Scientists uncover mechanism by which chronic stress causes brain disease
Chronic stress has long been linked with neurodegeneration. Scientists at USC now think they may know why.
The study, which has tremendous implications for understanding and treating Alzheimer's disease, was published in the June issue of The FASEB Journal.
Corresponding author Kelvin J. A. Davies, the James E. Birren Chair at the USC Davis School of Gerontology, and Professor of Molecular & Computational Biology in the USC Dornsife College, examined the brains of rats that had experienced psychological stresses and found high levels of the RCAN1 gene. Davies and his colleagues suggest that chronic stress physical or mental causes overexpression of RCAN1, in turn leading to neurodegenerative disease.
Think of a gene as a pattern or mold that generates specific proteins. For example, if 200 RCAN1 proteins are built where only 100 were needed, scientists would describe this as "overexpression" of the RCAN1 gene.
In a healthy person, the RCAN1 gene helps cells cope with stress. Overproduction, however, can eventually damage neurons, preventing the brain's signals from traveling and causing disease.
Chronic overproduction of RCAN1 causes hyper-phosphorylation of tau proteins in the brain.
Tau proteins stabilize microtubules, which are like the scaffolding used to build the brain's neurons. Previous research has shown that when the tau protein binds too much phosphate a process called hyperphosphorylation it forms snarls that prevent the brain's signals from effectively traveling.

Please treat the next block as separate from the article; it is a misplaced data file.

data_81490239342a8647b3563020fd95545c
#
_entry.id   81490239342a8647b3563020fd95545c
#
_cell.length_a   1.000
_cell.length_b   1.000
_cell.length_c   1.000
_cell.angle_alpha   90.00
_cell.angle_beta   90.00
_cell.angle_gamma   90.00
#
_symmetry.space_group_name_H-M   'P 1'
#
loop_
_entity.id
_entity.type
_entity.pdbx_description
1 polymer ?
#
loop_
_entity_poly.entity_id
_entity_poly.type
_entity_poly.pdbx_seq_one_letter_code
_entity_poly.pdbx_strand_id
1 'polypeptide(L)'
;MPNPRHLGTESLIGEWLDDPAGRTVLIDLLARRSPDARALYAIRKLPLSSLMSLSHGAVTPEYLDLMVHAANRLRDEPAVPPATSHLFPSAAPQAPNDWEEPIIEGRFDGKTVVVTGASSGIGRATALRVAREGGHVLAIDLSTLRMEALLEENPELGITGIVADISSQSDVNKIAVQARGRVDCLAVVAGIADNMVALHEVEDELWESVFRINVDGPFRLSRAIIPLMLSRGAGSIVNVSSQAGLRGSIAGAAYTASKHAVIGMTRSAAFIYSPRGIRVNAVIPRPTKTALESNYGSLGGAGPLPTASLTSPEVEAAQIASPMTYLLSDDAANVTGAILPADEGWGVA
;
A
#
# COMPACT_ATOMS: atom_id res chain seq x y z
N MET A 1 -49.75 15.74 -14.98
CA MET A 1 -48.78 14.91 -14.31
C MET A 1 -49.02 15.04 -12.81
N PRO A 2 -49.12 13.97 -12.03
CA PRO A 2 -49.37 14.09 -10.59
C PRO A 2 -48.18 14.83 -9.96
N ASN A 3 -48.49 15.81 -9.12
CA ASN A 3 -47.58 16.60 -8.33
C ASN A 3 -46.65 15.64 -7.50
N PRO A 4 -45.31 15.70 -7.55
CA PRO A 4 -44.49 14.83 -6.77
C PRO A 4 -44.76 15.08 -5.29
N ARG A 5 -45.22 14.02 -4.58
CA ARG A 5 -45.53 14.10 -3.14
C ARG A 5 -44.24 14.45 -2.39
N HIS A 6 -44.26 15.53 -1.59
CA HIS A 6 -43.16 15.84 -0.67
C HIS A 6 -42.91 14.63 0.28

"One can imagine that it becomes sticky and makes tangled scaffolding," Davies said.
These neurofibrillary tangles eventually choke the life out of neurons, killing off brain function a tiny piece at a time in what is outwardly recognized as degenerative brain disease.
Currently, there are two competing theories about the leading cause of neurodegeneration in Alzheimer's disease: overproduction of the Amyloid Beta peptide and tau hyperphosphorylation. Research in the Davies lab suggests that overexpression of RCAN1 is connected to both, and appears to unite the Amyloid Beta and tau theories of neurodegeneration.
"Both are clearly important, and RCAN1 could be the link," Davies said.
RCAN1 has been shown to be chronically overexpressed from birth in the brains of patients with Down syndrome. These patients develop neurofibrillary tangles and typically start to experience the onset of Alzheimer's disease around age 40.
Davies' lab has also shown a connection between too little RCAN1 production and Huntington's disease. "Our results suggest that the cellular levels of RCAN1 proteins must be kept within a fairly narrow range in order to avoid serious dysfunction," Davies said.
"By publishing this hypothesis, we hope to stimulate more research on the subject," he said.
Provided by University of Southern California
- New hope for treatment of neurodegenerative disorder Apr 20, 2009 | not rated yet | 0
- Researchers find critical link between Down syndrome and Alzheimer's disease Jan 12, 2011 | not rated yet | 0
- Acetylation may contribute to dementia and Alzheimer's disease Sep 22, 2010 | not rated yet | 0
- Scientists identify 'missing link' in process leading to Alzheimer's disease Feb 08, 2007 | not rated yet | 0
- Pin1 is beneficial in Alzheimer's disease, detrimental to some forms of dementia Apr 23, 2008 | not rated yet | 0
- Motion perception revisited: High Phi effect challenges established motion perception assumptions Apr 23, 2013 | 3 / 5 (2) | 2
- Anything you can do I can do better: Neuromolecular foundations of the superiority illusion (Update) Apr 02, 2013 | 4.5 / 5 (11) | 5
- The visual system as economist: Neural resource allocation in visual adaptation Mar 30, 2013 | 5 / 5 (2) | 9
- Separate lives: Neuronal and organismal lifespans decoupled Mar 27, 2013 | 4.9 / 5 (8) | 0
- Sizing things up: The evolutionary neurobiology of scale invariance Feb 28, 2013 | 4.8 / 5 (10) | 14